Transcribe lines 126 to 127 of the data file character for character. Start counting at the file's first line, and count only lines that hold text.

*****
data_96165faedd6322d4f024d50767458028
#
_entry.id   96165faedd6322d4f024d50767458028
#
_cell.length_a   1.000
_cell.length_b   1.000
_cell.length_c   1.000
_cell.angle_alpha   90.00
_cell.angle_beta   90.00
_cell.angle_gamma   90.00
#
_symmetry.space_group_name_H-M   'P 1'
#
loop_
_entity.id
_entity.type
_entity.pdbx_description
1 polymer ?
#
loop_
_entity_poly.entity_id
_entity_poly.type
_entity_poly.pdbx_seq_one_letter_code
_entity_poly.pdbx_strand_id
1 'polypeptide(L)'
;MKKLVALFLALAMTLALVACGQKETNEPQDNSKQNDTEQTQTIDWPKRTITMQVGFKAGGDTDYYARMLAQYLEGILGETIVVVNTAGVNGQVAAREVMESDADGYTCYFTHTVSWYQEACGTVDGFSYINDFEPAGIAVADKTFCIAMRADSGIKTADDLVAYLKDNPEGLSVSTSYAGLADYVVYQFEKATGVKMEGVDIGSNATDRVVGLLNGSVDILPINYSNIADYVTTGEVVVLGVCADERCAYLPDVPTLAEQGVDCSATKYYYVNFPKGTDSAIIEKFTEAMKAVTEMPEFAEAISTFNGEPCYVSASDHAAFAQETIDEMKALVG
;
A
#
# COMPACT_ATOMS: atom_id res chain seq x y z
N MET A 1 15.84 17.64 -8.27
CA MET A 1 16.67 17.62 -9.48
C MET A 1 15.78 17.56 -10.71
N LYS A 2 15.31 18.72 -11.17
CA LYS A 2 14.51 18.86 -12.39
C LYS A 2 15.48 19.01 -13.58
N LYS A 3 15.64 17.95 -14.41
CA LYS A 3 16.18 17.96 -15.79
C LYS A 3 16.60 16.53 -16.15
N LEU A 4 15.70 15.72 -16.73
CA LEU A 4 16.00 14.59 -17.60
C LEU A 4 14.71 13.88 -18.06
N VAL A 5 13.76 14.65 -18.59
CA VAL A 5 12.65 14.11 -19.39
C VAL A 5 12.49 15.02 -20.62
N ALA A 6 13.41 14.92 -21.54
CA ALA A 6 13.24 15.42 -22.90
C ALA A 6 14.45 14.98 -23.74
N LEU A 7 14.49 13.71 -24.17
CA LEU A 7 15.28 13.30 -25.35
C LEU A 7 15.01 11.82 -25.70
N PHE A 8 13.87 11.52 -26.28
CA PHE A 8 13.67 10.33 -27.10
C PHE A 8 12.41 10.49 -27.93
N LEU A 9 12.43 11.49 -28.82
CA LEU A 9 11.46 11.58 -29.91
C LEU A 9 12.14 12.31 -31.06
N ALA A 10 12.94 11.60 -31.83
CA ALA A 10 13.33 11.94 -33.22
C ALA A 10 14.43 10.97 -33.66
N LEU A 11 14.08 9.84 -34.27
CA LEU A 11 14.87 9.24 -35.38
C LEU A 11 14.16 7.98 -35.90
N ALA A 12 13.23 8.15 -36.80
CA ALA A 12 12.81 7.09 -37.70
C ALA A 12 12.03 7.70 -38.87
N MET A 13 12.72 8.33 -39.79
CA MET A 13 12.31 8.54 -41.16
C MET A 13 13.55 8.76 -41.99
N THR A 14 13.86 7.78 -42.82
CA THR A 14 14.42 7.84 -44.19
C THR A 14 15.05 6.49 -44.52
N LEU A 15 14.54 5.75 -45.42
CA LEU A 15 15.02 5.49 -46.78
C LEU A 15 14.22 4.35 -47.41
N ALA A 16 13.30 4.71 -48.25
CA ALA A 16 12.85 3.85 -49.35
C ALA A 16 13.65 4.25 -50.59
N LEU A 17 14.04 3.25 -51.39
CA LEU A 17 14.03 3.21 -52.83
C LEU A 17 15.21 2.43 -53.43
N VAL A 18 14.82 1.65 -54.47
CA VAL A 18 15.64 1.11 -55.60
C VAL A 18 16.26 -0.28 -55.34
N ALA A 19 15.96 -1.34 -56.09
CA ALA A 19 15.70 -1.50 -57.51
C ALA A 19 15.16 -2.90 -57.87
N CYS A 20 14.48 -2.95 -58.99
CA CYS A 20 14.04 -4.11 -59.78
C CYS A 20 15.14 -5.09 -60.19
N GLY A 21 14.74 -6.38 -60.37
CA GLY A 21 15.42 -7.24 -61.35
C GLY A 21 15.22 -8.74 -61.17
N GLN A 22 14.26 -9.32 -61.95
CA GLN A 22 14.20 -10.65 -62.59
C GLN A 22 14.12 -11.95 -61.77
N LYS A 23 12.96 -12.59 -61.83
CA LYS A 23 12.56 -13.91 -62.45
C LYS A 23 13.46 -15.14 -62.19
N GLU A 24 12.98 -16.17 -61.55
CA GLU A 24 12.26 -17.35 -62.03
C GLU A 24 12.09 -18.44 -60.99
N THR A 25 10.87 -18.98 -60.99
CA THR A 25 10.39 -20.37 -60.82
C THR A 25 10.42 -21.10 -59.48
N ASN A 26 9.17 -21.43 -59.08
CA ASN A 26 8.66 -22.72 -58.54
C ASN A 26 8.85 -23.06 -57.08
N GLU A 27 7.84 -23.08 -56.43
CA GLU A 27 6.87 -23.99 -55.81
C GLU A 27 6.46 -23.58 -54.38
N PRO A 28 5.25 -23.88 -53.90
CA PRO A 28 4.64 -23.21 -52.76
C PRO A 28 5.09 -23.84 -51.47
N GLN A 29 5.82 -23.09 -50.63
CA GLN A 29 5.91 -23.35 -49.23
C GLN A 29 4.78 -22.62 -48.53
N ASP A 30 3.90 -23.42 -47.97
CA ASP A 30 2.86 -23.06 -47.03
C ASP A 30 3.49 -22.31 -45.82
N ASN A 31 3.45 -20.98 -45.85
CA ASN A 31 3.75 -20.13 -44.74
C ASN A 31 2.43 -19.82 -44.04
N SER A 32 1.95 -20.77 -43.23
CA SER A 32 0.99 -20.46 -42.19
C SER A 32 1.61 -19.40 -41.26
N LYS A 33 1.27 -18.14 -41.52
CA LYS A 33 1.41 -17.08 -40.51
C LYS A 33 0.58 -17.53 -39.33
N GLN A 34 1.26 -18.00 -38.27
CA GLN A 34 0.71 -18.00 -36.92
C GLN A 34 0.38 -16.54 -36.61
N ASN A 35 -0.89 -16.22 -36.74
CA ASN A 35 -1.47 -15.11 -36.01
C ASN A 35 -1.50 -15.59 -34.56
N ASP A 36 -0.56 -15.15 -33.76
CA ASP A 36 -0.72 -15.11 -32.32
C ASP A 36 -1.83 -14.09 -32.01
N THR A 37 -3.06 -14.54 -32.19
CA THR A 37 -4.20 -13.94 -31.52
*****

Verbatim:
C SER A 32 1.61 -19.40 -41.26
N LYS A 33 1.27 -18.14 -41.52